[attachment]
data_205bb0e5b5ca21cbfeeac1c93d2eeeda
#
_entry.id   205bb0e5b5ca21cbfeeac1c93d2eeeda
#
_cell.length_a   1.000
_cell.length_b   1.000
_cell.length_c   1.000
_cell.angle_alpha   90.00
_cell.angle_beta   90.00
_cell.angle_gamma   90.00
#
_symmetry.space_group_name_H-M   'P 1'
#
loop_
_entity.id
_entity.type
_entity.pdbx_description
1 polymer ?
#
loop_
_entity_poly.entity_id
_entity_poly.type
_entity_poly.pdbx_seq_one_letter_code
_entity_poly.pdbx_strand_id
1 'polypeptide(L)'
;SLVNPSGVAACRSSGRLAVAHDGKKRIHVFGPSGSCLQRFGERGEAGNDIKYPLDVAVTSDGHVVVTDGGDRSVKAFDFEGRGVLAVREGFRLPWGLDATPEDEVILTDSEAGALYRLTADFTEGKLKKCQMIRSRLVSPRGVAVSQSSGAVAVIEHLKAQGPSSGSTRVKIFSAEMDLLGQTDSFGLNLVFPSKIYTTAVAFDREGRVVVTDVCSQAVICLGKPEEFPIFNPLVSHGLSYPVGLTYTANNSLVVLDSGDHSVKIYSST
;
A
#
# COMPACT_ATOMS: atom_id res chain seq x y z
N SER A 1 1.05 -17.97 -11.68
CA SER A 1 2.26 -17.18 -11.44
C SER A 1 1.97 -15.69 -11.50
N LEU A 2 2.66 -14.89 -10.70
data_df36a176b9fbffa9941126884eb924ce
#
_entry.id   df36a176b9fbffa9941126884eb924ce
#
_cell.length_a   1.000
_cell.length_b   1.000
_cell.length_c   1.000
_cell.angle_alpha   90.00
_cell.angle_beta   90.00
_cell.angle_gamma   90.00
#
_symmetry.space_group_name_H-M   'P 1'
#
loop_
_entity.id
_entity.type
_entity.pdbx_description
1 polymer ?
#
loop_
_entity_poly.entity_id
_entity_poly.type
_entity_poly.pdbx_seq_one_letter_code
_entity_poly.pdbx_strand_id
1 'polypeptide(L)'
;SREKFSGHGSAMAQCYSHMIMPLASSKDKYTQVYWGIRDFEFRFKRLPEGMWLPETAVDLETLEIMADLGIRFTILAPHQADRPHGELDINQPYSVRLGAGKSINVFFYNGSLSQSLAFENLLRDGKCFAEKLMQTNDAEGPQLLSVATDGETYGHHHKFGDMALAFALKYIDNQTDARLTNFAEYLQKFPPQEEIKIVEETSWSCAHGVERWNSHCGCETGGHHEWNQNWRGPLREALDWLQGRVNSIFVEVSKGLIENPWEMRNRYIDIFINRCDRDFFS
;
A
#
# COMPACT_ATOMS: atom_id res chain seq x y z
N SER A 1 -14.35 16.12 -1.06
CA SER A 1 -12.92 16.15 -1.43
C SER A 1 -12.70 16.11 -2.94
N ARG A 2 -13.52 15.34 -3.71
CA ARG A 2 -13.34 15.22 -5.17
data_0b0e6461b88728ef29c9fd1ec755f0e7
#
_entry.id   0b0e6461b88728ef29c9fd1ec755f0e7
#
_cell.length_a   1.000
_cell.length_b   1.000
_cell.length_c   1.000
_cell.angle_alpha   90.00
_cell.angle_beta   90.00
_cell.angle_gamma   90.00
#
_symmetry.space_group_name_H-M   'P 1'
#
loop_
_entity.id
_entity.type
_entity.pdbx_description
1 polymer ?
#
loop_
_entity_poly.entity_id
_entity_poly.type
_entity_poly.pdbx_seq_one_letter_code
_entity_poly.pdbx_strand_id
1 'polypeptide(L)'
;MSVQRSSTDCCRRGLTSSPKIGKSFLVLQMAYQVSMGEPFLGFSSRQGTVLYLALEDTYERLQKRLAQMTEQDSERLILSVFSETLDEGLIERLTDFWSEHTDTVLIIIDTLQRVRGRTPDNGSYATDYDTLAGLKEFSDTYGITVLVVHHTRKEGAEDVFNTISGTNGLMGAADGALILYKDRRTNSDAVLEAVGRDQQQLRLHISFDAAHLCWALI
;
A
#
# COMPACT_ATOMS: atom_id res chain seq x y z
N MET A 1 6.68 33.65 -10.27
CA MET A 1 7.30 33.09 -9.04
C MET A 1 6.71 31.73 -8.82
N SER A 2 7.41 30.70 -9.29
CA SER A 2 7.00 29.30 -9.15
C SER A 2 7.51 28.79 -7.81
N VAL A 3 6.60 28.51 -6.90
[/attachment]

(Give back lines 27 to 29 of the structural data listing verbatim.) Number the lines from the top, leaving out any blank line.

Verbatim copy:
;
A
#